Aldona Vos, DHHS
North Carolina Department of Health and Human Services

North Carolina’s Medicaid program covers 1.7 million people at a cost of $14 billion per year. The program for low-income and disabled residents has had a turbulent past. Last year, computer glitches created a long backlog of applications and payments for providers. And Medicaid has been a question mark in the budget, causing cost overruns for several years. But health officials say the system is improving enough that the state could reconsider expanding Medicaid to half a million people who...

Eric Mennel

A month ago Larry Hester became the first person in North Carolina to receive a bionic eye. Blind since the age of 30, Hester, who has been treated at the Duke Eye Center, is now learning how to see again. And it isn't that easy. The device that Hester is wearing is not just as simple as flipping on a switch. He is now learning how to differentiate shapes and colors and going through physical therapy sessions which are rather reminiscent of someone who has just received a new knee, not eye....

A picture of a screaming child.
Mindaugas Danys / Creative Commons

Holly Hill Hospital is hosting the grand opening of a new children's campus today. The hospital says it's working to meet a growing need for inpatient psychiatric beds that has left many in the community waiting in emergency rooms for behavioral health treatment. North Carolina's chapter of the National Alliance on Mental Illness supports the creation of the facility. But the group's president, Mike Mayer, says the state has a long way to go. “Anything that improves the availability of beds...

A picture of colorized Ebola particles.
Thomas W. Geisbert, Boston University School of Medicine / Wikipedia

North Carolina health and safety officials are building a united front to prepare against the Ebola virus. State Health and Human Services secretary Aldona Wos announced at a press conference yesterday that the Centers for Disease Control has named North Carolina's State Laboratory of Public Health to be a regional hub to test potential Ebola specimens. DHHS officials say at least 76 of the more than 100 hospitals in the state are running triage and workplace safety drills. EMS and 9-1-1 call...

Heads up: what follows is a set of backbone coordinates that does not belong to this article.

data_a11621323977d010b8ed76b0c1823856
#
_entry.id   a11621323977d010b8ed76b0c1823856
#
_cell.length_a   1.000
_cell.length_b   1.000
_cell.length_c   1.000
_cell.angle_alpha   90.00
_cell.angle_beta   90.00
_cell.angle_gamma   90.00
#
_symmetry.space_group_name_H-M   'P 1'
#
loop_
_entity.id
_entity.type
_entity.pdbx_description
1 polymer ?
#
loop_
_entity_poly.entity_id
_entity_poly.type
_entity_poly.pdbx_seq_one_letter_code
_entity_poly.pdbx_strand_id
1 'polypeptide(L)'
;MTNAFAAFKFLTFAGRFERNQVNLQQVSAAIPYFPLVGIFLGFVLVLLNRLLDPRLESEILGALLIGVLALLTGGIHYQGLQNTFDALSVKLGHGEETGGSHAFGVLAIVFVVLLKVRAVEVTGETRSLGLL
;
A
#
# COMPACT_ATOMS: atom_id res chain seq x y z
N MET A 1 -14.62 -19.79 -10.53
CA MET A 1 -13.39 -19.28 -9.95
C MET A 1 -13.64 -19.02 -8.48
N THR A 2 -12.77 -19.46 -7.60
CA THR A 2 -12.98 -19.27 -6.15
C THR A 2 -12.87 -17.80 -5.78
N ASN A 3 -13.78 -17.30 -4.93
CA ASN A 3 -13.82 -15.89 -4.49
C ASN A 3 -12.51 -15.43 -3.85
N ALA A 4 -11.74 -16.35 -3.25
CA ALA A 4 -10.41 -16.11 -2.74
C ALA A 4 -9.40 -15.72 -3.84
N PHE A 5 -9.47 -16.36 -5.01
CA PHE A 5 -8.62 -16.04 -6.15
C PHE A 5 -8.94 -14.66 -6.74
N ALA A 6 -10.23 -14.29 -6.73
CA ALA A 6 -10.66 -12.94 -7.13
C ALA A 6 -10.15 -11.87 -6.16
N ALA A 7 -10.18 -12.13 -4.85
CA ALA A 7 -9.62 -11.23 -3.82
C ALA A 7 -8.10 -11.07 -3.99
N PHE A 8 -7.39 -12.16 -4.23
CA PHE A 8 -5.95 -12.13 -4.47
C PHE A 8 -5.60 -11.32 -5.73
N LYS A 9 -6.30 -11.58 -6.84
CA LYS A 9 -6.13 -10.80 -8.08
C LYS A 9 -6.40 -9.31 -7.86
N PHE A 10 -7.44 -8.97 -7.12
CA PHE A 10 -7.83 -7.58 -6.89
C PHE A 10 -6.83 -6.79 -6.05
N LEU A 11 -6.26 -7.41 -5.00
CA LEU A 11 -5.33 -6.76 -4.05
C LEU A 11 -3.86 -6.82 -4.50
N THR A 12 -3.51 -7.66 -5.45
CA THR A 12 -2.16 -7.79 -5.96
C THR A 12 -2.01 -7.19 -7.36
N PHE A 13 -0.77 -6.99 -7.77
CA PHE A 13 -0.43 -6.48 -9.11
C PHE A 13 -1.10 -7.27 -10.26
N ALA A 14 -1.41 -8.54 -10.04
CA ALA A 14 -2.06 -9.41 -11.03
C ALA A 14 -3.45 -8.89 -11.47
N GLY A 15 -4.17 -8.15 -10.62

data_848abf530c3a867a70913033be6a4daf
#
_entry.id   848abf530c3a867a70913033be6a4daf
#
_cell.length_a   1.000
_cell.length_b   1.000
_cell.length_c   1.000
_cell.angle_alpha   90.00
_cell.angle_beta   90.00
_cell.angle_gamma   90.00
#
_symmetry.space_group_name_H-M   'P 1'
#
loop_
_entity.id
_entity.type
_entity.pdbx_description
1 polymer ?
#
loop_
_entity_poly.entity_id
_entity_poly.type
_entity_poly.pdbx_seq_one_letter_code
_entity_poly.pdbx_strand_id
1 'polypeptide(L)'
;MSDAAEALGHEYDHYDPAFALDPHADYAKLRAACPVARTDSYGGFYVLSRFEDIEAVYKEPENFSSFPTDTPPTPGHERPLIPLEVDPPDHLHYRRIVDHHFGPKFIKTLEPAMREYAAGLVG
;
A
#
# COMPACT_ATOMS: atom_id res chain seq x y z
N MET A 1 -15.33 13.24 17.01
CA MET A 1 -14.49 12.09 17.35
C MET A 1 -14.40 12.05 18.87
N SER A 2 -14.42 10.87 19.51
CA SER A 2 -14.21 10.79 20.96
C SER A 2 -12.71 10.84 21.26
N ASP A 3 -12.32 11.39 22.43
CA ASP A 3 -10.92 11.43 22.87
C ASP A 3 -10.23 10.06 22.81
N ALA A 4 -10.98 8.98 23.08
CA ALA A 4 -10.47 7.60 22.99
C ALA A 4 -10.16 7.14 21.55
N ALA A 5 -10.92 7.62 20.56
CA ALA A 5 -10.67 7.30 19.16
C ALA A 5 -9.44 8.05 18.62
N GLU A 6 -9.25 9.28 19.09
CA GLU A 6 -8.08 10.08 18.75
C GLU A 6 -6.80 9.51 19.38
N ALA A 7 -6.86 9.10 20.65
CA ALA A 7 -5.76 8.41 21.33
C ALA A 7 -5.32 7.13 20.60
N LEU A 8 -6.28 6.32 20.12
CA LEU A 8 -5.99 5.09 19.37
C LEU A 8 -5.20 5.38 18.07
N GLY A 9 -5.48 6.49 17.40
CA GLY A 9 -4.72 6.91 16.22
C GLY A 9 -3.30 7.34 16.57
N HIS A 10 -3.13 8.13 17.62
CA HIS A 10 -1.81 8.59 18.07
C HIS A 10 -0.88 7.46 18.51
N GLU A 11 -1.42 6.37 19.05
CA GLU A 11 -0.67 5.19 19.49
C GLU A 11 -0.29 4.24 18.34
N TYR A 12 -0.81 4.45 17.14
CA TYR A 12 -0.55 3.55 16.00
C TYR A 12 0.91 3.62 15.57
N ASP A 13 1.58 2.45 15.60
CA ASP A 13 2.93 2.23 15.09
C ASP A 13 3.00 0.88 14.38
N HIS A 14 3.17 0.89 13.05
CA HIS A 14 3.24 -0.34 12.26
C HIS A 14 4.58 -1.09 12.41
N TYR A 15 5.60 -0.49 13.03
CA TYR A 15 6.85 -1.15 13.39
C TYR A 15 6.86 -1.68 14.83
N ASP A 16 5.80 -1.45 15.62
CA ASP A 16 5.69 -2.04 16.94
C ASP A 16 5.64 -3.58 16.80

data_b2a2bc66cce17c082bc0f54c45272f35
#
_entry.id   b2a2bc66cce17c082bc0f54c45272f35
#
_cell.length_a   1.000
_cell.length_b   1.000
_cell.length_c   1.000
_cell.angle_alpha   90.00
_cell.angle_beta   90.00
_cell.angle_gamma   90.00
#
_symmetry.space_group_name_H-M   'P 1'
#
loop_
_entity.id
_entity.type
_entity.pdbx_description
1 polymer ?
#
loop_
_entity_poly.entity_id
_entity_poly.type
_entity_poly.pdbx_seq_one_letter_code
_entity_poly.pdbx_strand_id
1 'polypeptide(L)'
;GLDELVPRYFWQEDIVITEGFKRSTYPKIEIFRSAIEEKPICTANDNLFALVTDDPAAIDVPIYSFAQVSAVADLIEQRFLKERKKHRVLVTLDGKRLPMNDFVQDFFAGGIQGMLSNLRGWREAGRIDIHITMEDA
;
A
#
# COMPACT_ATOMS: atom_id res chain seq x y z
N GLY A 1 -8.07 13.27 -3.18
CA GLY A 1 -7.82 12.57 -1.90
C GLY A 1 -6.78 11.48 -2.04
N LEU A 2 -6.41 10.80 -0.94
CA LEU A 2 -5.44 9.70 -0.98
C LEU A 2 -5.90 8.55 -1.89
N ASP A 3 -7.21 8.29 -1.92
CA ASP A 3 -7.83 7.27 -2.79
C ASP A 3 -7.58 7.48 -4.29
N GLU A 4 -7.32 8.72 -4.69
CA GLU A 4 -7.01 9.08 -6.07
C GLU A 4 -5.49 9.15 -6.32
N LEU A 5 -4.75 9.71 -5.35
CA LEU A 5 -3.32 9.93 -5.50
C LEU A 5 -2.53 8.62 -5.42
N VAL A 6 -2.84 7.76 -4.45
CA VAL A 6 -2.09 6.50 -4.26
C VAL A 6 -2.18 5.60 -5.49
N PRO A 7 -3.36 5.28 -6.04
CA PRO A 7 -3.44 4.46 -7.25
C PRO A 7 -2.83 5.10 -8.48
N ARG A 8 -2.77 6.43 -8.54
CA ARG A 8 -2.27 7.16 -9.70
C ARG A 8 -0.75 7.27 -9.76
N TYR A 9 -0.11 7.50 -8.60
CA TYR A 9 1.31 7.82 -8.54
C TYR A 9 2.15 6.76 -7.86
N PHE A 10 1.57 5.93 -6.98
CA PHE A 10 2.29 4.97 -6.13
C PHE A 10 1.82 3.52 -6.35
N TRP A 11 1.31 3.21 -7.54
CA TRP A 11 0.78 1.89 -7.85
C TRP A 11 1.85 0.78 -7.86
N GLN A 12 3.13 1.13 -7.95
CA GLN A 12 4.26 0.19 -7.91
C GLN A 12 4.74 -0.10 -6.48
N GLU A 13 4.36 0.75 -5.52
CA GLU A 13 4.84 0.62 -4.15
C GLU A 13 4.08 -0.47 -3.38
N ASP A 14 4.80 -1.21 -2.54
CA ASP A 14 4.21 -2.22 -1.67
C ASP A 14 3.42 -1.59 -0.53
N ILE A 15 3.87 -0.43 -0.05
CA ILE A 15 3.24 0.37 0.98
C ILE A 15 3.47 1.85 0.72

A nurse from Charlotte has written an open letter to Nina Pham. Pham is the Dallas nurse who was stricken with Ebola after caring for a critically ill patient. "We know how tedious and difficult it is to put and take off on full protective gear over and over again. We know how hot, sweaty and unbearable it gets. .. We know what it’s like standing beside someone for hours at a time, knowing that life is slowly leaving his or her body. We know how much that hurts mentally, physically, and emotionally." Read the letter and listen to an interview on Here & Now:

String-like Ebola virus particles are shedding from an infected cell in this electron micrograph.
NIH/NIAID via Flickr/Creative Commons

Some Chapel Hill librarians are joining in the effort to respond to the Ebola crisis in West Africa. A non-profit group called WiderNet is making information available to those without Internet access. WiderNet's project director, Cliff Missen, says only two percent of people in Liberia and Sierra Leone have an Internet connection -- that includes health care workers. "What we do is something completely different," says Missen. "We get permission to copy whole websites and we put them on hard...

A picture of children getting off a school bus.
woodley wonderworks / Flickr

The North Carolina Highway Patrol is on the lookout for motorists who illegally pass a stopped school bus. The week-long enforcement campaign is called Operation Stop Arm . Lieutenant Jeff Gordon says the initiative is part of National School Bus Safety week, but that it's especially appropriate considering recent accidents involving school children. In the past month, four children have been hit by cars at their bus stops in Wilson and Wake Counties. One of those children died. “To me, what...